Could Cell Phones Have a Positive Effect on the Brain?

Disclaimer: Results are not guaranteed*** and may vary from person to person***.

It seems that nowadays everybody has a cell phone — even kids have their own cell phones. This is the communication age. Everything is so much easier and entertaining now that we can talk to friends and family, stay connected with work, text message, surf the Internet, listen to music, take pictures, or play games at any time — all on a device that is smaller than your hand.

 However, we’ve all heard about the contentious issue of whether or not regular cell phone use could cause brain tumors. The debate has raged on for years — with studies seeming to prove both sides’ claims. However, a recent study sheds new light on the effects of cell phone emissions on the brain — and it seems to have nothing to do with the tumor concerns.

 A cell phone is basically a two-way radio. When you speak into a cell phone, it converts your speech into radio waves and sends them to a receiver. The receiver transmits your call through a telephone network to the person whom you’re calling. When receiving a call, your phone converts the radio waves it receives into the voice of the person you are speaking to.

 It’s these radio waves — also referred to as “electromagnetic fields” (EMFs) — that were the subject of the aforementioned study. Researchers in Italy decided to monitor the physical effects of cell phone EMFs on people’s brains. This is not to say that they’re looking at symptoms or long-term effects, rather they wanted to see if the brain’s activity changed when exposed to these radio waves.

 The study involved 15 males between the ages of 20 and 36. The participants attended two 45-minute sessions of transcranial magnetic stimulation (which employs powerful, rapidly changing magnetic fields on the brain in order to figure out how it functions) using cell phone EMFs or a sham signal in a period of two weeks.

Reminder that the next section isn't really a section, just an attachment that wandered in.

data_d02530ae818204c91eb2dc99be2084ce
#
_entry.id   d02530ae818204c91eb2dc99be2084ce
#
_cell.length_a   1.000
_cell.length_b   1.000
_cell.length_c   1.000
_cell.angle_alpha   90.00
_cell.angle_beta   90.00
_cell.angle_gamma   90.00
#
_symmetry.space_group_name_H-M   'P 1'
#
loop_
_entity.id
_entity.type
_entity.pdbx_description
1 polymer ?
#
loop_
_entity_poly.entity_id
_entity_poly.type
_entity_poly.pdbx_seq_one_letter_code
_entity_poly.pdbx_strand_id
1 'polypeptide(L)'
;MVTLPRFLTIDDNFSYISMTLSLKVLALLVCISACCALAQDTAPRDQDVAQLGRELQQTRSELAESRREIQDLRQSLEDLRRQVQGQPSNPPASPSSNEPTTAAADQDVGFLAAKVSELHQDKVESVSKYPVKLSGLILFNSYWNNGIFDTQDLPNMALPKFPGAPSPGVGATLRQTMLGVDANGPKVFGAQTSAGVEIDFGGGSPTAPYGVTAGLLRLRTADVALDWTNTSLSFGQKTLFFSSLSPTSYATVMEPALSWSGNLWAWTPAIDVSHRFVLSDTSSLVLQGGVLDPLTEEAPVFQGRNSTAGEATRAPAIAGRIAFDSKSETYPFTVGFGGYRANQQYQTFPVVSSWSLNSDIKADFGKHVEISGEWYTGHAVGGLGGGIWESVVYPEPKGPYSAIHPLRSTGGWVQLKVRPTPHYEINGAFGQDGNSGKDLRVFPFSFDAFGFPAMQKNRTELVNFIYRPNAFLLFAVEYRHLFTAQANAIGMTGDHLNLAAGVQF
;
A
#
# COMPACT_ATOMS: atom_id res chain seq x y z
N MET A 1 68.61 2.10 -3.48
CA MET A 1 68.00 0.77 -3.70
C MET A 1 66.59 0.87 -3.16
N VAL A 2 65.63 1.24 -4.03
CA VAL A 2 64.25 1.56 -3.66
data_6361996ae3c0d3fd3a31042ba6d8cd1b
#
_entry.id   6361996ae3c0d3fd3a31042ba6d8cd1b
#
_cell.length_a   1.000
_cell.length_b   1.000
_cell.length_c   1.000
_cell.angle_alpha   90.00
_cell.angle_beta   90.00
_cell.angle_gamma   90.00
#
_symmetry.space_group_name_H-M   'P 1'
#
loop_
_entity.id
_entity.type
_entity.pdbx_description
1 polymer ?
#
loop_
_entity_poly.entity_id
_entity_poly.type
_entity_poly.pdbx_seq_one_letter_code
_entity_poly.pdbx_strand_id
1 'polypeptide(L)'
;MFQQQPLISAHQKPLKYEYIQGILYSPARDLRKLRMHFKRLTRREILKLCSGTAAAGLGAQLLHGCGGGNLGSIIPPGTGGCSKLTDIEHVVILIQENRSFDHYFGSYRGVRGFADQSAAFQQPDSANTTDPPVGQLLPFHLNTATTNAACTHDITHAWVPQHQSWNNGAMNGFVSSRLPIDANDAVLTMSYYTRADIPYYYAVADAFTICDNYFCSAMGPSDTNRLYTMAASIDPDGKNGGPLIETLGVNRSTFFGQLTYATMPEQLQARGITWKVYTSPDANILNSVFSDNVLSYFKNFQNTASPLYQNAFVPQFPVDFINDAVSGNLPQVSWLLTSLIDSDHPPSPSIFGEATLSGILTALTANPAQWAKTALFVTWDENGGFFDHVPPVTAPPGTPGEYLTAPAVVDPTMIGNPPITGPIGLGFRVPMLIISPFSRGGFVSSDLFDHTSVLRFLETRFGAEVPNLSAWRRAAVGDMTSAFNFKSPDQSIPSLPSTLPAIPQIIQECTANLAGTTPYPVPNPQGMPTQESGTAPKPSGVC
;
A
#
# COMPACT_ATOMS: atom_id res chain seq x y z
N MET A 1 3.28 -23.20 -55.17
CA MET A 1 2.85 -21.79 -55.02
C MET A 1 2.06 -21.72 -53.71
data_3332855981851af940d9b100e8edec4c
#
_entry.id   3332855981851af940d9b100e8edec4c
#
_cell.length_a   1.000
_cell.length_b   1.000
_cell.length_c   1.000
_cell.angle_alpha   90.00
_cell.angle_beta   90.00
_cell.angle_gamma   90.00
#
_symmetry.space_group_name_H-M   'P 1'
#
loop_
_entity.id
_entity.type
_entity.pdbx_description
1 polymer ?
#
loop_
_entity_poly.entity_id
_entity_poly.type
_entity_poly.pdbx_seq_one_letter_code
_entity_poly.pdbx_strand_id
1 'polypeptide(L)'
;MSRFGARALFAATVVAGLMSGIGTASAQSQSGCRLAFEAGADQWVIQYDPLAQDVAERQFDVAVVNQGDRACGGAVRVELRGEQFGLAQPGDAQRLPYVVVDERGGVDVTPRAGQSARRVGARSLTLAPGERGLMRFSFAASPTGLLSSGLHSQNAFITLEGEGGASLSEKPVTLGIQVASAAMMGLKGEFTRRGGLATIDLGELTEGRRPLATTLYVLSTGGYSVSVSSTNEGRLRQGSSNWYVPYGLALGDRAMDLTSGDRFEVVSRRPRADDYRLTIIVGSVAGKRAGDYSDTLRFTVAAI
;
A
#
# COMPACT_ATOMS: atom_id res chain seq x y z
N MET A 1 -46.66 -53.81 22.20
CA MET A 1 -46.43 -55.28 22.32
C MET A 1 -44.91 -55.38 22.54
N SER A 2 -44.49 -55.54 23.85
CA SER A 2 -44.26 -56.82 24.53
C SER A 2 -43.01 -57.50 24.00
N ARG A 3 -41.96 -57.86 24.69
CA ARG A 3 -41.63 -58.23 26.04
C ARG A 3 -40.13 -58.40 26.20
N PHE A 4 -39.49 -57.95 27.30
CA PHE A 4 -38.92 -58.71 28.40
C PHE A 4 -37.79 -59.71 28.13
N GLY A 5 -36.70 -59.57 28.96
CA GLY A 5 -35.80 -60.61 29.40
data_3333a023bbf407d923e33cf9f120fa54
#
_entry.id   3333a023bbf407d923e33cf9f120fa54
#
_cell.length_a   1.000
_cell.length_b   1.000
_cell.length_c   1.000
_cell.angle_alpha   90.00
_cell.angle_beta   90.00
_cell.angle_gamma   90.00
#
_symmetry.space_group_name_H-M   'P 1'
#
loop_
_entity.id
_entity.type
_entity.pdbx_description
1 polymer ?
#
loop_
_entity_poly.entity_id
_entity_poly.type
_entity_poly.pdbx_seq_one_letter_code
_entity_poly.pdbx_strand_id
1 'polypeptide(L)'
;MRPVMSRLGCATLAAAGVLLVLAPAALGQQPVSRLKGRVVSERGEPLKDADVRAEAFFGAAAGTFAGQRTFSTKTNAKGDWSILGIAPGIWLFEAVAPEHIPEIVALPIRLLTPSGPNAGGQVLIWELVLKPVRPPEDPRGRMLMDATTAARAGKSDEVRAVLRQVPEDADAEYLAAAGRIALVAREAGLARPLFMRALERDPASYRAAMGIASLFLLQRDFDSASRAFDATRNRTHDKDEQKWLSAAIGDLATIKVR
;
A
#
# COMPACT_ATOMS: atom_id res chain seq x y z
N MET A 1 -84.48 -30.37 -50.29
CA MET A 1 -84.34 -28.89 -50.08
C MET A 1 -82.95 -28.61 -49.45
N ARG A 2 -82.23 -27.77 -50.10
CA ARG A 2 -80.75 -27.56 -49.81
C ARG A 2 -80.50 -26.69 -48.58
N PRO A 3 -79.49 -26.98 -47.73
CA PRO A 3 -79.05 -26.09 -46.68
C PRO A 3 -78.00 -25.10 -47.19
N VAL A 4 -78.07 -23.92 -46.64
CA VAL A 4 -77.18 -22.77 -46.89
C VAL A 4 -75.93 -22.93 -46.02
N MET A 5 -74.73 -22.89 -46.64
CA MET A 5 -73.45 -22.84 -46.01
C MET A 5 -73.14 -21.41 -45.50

Each subject had a session where they were exposed to EMFs, and each had a session where the EMF signal was actually turned off (but neither they nor the researchers in attendance were aware of this). Before and after the sessions, the researchers recorded temperature and brain activity.

 While they found no temperature change, the researchers did find that there was a significant change in “cortical excitability” in the area with most physical exposure to the EMFs (right where your cell phone would rest against your head). The effects lasted for about an hour after the session. This means that certain brain cells became more active following EMF exposure.

 While this is a very interesting finding, as it shows that a cell phone does affect the brain, it doesn’t tell us what the activity means to a person’s health. The Italian researchers are theorizing that the cell phone EMFs could actually be beneficial to certain people, such as those individuals suffering from migraines, dementia, or stroke. However, they also believe that the radio waves could be very harmful to epileptics or brain disease patients.

 More larger and long-term studies are needed to show exactly what we’re dealing with when it comes to cell phones and our brains. Whether the cell phone is a hazard to your health or a source of potential treatment, or both, remains to be seen.

 Everyone does seem to agree, though, that children should not use these gadgets regularly, as any physical effects will be magnified in their still-developing bodies and minds.